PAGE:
Legislators Deny Transfer of Funds for Sheriff’s Dept. Overtime

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The Putnam County Legislature made a statement last week when it denied a request by Sheriff Robert Langley Jr. to move more than $121,000 from various equipment and administrative budget items in the sheriff’s department budget to the personnel line to cover road patrol overtime.

During a Dec. 3 meeting, Legislator Ginny Nacerino, R-Patterson, called the transfer request by Langley, a Democrat, “concerning on multiple levels.”

“Monies will be transferred over 40 different budget codes originally allocated for various purposes,” she explained, questioning whether those lines were overinflated in the first place if they have so much left over.

Legislator Carl Albano, R-Carmel, said the problem boils down to improper planning on the part of the sheriff. “You should have an idea of where the budget is going, and be in the ballpark,” he said.

Legislator Nancy Montgomery of Philipstown, the only Democrat on the board, said legislators should not be shocked at Langley’s request.

“I believe (in 2018) the sheriff was told no new hires, and I believe then he warned that there would be this deficit in 2019,” she said. “It is in our best interest for public safety to vote ‘yes’ on this because we did not give him the resources he needed to hire new people.”

Legislator Paul Jonke, R-Southeast, disagreed.

“This is not a public safety issue, this is respect for our taxpayers issue,” he said. “You don’t spend money that you don’t have.”

Legislator Amy Sayegh, R-Mahopac Falls, said that when the county transfers money that was intended for one purpose to fulfil another line item, then the budget process is not transparent.

“It is understood that we need to pay our deputies for their service and their overtime (that) they deserve to be paid,” she said. However, Sayegh questioned why there is an abundance of money left over that was meant for uniforms, books, postage, paper, and other equipment and materials.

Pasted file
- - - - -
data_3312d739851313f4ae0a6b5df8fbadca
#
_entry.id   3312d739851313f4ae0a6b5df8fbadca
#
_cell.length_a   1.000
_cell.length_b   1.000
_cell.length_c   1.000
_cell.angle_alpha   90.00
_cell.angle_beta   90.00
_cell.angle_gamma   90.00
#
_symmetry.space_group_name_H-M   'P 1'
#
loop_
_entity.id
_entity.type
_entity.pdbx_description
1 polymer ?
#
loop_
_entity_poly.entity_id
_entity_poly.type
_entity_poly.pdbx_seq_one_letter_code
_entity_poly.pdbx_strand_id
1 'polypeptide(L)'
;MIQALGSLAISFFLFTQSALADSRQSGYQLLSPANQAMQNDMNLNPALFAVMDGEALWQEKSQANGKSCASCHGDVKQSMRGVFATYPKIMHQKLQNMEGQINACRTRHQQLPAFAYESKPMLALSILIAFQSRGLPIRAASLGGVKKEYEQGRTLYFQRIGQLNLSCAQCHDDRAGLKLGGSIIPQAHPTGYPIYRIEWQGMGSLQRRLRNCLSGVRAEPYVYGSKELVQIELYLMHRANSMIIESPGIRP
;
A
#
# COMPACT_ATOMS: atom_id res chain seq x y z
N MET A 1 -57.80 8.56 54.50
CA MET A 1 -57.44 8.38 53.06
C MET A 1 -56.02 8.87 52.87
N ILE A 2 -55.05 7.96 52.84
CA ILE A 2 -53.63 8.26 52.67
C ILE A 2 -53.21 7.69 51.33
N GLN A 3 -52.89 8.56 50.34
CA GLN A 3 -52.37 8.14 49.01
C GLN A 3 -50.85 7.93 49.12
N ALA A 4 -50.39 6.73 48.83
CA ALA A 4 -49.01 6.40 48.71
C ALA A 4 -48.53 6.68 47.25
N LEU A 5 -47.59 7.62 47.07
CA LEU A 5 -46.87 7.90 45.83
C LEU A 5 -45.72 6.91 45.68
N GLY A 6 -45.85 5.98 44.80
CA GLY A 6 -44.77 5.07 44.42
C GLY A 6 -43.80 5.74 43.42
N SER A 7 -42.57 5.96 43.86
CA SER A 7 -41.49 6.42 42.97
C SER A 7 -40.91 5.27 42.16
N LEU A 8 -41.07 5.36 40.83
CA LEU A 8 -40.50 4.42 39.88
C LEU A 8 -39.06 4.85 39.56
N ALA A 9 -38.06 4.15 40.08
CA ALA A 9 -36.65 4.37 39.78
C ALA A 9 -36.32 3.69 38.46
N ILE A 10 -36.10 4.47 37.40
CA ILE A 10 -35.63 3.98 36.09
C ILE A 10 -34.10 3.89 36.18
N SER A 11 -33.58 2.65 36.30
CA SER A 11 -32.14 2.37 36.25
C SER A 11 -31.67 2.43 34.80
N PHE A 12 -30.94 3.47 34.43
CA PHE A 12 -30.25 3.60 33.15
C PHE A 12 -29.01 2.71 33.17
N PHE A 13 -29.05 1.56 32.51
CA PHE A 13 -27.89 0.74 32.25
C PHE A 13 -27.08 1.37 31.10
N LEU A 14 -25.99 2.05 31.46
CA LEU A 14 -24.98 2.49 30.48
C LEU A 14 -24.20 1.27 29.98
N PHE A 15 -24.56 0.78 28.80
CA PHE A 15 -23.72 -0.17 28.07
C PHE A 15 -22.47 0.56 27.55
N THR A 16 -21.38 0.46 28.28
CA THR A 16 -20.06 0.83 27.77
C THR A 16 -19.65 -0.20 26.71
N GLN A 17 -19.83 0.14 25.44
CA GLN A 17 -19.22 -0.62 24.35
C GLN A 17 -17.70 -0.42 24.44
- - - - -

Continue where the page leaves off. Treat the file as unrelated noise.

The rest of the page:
“If you don’t need that much money in those lines, why is it budgeted (as such), just to play this shell game at the end of the year?” she asked.

Nacerino agreed.

“I cannot, in good faith, approve 40 lines being transferred to road patrol when none of those monies was incombered for that purpose,” she said. “There is something wrong with that formula.”

The fund transfer was denied with a 7-1 vote, with Montgomery voting “yes” and Legislator Neal Sullivan, R-Carmel, absent.

Following the vote, Langley commended legislator for publicly questioning the proposed budget transfers, “as they should with all county departments,” he said. “Their role is to discuss through the individual committees and full Board of Legislature approval of the budgets of all county departments.”

However, Langley noted that budget are “estimates” created in the fall of the year preceding the next calendar year, and as such, money is often moved “because no department can determine unanticipated costs a month or a year in advance,” he said. “That is why, traditionally, money is and has always been transferred between budget lines in Putnam County not only at the end of year, but throughout the entire year.”

The sheriff said he held off purchasing various budgeted items until the end of the year to make sure money was available to purchase them.

“This is the reason I requested to transfer some money for purchases and did not purchase other items, instead choosing to transfer other funds to patrol overtime, which has been substantially underfunded for many years,” he said. “Unfortunately, the Legislature has denied the transfer of these funds even though the Legislature approved similar transfers in 2018.”

According to Langley, his office renegotiated the daily housing rate the Putnam County Sheriff Department charges the U.S. Marshall’s Service to board-in prisoners by generating an estimated additional $350,000 in revenue.

“This rate was established in 1992 and not renegotiated since,” he said. “Moreover, our Civil Division increased its revenue by over 60 percent in 2019 by updating its policies and procedures to be consistent with existing laws.”

This should result in no increase to taxes, according to the sheriff.

Since the road patrol overtime has already been paid, Finance Commissioner William Carlin explained that at year’s end he will likely move money from various county departments and line items to rectify that account.

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